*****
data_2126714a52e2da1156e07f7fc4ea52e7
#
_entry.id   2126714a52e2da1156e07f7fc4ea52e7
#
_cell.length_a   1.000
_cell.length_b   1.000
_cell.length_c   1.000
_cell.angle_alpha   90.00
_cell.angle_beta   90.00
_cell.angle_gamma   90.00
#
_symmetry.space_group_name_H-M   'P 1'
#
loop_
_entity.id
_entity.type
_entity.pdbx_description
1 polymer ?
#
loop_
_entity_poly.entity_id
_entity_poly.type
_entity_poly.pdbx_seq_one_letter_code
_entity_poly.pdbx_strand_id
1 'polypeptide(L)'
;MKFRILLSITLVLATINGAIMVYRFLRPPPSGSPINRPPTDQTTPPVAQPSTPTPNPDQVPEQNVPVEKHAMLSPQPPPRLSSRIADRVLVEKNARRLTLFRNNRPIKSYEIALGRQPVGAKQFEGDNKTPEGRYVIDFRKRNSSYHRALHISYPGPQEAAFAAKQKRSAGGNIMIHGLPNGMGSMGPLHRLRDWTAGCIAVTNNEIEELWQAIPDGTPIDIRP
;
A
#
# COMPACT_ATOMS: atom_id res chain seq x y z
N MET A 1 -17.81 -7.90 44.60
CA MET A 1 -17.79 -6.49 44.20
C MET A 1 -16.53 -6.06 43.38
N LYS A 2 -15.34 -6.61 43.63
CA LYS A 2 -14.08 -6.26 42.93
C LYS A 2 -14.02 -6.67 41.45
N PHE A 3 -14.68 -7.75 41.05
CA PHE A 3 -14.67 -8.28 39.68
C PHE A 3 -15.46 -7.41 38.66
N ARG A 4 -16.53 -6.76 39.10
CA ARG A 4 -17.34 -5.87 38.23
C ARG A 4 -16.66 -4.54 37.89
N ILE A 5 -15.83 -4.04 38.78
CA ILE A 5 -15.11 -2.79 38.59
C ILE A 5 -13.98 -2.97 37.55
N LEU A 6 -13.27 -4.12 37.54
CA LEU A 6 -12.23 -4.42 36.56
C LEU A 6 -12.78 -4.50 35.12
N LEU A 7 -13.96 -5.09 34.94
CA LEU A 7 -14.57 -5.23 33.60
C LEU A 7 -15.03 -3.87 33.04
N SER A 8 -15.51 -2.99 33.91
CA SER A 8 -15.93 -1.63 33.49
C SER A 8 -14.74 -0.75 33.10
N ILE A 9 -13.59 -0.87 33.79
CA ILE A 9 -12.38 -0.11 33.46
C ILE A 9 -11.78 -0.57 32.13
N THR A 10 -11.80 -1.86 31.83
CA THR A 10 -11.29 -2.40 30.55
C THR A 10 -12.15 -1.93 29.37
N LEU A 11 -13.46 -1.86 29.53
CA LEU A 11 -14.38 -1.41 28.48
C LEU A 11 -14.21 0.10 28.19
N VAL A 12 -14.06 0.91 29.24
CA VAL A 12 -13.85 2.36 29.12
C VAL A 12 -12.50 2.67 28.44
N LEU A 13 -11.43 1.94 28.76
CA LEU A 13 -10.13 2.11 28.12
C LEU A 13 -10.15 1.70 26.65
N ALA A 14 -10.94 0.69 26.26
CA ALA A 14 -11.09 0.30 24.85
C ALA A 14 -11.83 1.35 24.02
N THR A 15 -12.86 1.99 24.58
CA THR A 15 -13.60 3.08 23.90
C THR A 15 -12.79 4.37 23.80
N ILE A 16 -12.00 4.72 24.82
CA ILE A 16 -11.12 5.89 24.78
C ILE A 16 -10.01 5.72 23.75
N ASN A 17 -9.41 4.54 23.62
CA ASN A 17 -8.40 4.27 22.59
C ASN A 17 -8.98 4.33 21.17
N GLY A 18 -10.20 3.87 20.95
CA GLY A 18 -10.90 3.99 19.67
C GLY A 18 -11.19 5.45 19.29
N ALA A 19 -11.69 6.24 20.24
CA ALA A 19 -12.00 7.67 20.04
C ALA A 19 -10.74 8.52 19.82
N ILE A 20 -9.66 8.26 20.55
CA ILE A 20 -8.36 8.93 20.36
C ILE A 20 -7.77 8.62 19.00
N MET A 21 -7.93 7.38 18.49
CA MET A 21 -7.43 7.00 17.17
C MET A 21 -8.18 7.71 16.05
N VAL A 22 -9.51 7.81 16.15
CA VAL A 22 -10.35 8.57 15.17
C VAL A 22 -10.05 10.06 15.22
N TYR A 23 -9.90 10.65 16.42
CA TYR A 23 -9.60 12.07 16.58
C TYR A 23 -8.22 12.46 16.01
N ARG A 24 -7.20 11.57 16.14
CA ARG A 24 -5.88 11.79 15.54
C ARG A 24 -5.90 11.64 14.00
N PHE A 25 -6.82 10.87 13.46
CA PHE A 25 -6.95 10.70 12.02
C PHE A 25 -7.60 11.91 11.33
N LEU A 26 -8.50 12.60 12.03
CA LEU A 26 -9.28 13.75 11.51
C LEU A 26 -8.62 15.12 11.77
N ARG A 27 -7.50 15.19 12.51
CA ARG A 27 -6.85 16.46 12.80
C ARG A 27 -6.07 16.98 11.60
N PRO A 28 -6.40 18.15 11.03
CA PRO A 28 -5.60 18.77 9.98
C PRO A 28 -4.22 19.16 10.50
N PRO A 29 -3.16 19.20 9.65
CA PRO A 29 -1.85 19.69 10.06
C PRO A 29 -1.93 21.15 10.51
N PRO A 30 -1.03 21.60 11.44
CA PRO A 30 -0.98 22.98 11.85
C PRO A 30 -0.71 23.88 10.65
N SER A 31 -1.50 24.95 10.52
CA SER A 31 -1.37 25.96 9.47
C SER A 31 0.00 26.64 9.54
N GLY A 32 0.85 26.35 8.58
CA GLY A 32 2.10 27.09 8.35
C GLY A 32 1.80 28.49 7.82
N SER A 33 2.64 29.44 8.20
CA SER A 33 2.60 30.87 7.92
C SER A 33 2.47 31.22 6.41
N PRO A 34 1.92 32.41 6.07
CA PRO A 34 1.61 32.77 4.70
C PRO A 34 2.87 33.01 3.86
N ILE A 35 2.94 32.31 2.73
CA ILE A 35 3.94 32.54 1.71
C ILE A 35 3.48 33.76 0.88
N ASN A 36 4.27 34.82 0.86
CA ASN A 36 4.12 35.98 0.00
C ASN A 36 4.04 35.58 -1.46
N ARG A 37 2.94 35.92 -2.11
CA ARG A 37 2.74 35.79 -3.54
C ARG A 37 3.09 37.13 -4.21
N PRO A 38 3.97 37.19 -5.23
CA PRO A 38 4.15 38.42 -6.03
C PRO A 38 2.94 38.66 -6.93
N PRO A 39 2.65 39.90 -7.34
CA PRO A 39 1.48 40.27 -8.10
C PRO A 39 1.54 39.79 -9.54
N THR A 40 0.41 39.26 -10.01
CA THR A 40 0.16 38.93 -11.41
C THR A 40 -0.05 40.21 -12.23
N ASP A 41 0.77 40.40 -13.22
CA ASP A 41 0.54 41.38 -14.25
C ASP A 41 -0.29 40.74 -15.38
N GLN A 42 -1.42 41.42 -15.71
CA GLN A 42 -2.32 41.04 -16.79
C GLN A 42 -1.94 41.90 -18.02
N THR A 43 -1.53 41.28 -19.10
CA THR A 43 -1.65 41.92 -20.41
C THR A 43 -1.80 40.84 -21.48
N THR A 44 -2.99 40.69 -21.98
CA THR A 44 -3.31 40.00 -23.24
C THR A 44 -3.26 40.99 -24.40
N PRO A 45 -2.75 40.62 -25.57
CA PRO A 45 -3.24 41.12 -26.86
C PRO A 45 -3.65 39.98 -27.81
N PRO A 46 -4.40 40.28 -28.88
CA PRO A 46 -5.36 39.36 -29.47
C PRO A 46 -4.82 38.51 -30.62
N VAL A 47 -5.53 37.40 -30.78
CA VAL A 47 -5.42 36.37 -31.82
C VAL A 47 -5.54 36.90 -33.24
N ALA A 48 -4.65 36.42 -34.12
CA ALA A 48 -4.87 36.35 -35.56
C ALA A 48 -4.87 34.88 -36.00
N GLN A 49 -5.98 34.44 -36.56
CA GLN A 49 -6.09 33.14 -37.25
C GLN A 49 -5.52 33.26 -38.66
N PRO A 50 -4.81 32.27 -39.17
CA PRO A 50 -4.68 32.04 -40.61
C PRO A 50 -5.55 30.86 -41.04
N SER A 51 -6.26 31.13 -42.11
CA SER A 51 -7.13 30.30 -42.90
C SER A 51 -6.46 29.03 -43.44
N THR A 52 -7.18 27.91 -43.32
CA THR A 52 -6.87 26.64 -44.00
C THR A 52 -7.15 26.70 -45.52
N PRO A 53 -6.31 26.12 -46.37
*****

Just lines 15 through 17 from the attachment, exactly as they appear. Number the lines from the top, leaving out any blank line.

_entity.id
_entity.type
_entity.pdbx_description